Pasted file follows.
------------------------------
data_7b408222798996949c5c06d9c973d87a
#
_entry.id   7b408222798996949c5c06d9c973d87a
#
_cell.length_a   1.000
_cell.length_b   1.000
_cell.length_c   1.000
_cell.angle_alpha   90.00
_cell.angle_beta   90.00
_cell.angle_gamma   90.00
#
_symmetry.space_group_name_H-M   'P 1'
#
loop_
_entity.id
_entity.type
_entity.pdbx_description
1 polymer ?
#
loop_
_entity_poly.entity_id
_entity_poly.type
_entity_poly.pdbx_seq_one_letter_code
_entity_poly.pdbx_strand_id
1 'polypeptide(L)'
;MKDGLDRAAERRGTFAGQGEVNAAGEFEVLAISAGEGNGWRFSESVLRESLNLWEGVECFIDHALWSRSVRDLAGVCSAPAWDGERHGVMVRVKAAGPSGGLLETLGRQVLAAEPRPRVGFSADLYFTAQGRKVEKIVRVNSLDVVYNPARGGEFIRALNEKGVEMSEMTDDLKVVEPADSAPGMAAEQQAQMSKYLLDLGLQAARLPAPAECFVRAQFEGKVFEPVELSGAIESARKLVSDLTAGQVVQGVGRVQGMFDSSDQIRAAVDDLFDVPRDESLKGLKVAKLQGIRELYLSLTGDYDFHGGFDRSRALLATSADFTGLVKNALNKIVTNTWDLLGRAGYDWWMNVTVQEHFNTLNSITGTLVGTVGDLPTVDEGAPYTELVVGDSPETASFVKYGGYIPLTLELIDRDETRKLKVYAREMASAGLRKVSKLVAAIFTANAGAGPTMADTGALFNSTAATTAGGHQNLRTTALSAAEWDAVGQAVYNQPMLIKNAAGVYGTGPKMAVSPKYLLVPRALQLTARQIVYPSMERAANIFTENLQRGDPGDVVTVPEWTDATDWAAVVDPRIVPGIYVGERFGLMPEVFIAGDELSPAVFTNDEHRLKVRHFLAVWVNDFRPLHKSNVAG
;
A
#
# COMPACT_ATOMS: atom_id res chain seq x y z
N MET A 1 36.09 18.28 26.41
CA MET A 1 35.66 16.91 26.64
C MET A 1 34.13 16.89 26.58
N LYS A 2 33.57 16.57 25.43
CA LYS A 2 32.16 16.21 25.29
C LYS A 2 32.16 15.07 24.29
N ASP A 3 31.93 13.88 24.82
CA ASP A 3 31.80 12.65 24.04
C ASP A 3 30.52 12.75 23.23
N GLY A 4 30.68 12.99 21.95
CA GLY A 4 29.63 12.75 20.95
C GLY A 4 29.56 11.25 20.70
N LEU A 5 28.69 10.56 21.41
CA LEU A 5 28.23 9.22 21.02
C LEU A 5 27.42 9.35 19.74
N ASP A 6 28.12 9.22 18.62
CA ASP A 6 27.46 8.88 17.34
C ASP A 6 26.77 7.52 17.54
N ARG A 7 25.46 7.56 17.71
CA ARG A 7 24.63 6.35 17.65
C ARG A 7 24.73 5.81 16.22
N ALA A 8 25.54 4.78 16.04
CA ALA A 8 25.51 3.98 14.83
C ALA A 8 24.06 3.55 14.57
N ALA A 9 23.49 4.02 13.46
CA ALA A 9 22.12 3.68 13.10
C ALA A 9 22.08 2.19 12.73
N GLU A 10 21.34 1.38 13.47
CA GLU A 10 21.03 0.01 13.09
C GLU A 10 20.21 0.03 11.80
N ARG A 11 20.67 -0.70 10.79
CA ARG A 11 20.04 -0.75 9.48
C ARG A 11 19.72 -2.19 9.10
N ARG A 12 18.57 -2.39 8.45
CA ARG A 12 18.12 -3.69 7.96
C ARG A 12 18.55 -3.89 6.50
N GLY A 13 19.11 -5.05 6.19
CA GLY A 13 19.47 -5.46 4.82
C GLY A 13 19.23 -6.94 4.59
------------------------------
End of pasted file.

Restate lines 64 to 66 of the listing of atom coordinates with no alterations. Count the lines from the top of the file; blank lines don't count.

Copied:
N ARG A 12 18.57 -2.39 8.45
CA ARG A 12 18.12 -3.69 7.96
C ARG A 12 18.55 -3.89 6.50